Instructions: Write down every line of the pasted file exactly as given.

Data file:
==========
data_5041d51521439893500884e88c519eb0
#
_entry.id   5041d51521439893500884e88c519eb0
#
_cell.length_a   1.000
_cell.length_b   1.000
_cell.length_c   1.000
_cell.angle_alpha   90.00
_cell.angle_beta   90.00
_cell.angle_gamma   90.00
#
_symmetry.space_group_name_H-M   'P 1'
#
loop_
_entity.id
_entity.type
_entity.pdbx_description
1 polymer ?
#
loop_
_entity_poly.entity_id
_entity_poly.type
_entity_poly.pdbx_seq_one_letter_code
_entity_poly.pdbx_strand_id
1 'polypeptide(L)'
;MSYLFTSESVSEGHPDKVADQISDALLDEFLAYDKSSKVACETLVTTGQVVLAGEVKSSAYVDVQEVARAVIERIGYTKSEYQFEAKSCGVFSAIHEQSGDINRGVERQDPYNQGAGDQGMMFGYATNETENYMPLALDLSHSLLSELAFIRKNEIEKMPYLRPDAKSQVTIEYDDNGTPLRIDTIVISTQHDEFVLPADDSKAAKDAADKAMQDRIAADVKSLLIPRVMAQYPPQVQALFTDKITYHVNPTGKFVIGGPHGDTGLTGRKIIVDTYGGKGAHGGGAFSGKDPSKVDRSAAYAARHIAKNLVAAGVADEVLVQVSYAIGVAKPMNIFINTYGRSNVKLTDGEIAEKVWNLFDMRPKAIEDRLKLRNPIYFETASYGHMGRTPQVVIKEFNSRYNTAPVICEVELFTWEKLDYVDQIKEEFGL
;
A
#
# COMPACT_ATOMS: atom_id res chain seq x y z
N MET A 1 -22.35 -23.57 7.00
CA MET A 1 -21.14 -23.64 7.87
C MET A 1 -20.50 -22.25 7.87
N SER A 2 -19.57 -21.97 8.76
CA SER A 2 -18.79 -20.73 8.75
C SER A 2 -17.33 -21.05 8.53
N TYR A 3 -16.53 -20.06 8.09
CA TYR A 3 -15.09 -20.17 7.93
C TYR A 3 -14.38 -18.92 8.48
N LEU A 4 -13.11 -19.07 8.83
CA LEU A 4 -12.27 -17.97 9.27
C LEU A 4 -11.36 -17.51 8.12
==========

data_5041d51521439893500884e88c519eb0
#
_entry.id   5041d51521439893500884e88c519eb0
#
_cell.length_a   1.000
_cell.length_b   1.000
_cell.length_c   1.000
_cell.angle_alpha   90.00
_cell.angle_beta   90.00
_cell.angle_gamma   90.00
#
_symmetry.space_group_name_H-M   'P 1'
#
loop_
_entity.id
_entity.type
_entity.pdbx_description
1 polymer ?
#
loop_
_entity_poly.entity_id
_entity_poly.type
_entity_poly.pdbx_seq_one_letter_code
_entity_poly.pdbx_strand_id
1 'polypeptide(L)'
;MSYLFTSESVSEGHPDKVADQISDALLDEFLAYDKSSKVACETLVTTGQVVLAGEVKSSAYVDVQEVARAVIERIGYTKSEYQFEAKSCGVFSAIHEQSGDINRGVERQDPYNQGAGDQGMMFGYATNETENYMPLALDLSHSLLSELAFIRKNEIEKMPYLRPDAKSQVTIEYDDNGTPLRIDTIVISTQHDEFVLPADDSKAAKDAADKAMQDRIAADVKSLLIPRVMAQYPPQVQALFTDKITYHVNPTGKFVIGGPHGDTGLTGRKIIVDTYGGKGAHGGGAFSGKDPSKVDRSAAYAARHIAKNLVAAGVADEVLVQVSYAIGVAKPMNIFINTYGRSNVKLTDGEIAEKVWNLFDMRPKAIEDRLKLRNPIYFETASYGHMGRTPQVVIKEFNSRYNTAPVICEVELFTWEKLDYVDQIKEEFGL
;
A
#
# COMPACT_ATOMS: atom_id res chain seq x y z
N MET A 1 -22.35 -23.57 7.00
CA MET A 1 -21.14 -23.64 7.87
C MET A 1 -20.50 -22.25 7.87
N SER A 2 -19.57 -21.97 8.76
CA SER A 2 -18.79 -20.73 8.75
C SER A 2 -17.33 -21.05 8.53
N TYR A 3 -16.53 -20.06 8.09
CA TYR A 3 -15.09 -20.17 7.93
C TYR A 3 -14.38 -18.92 8.48
N LEU A 4 -13.11 -19.07 8.83
CA LEU A 4 -12.27 -17.97 9.27
C LEU A 4 -11.36 -17.51 8.12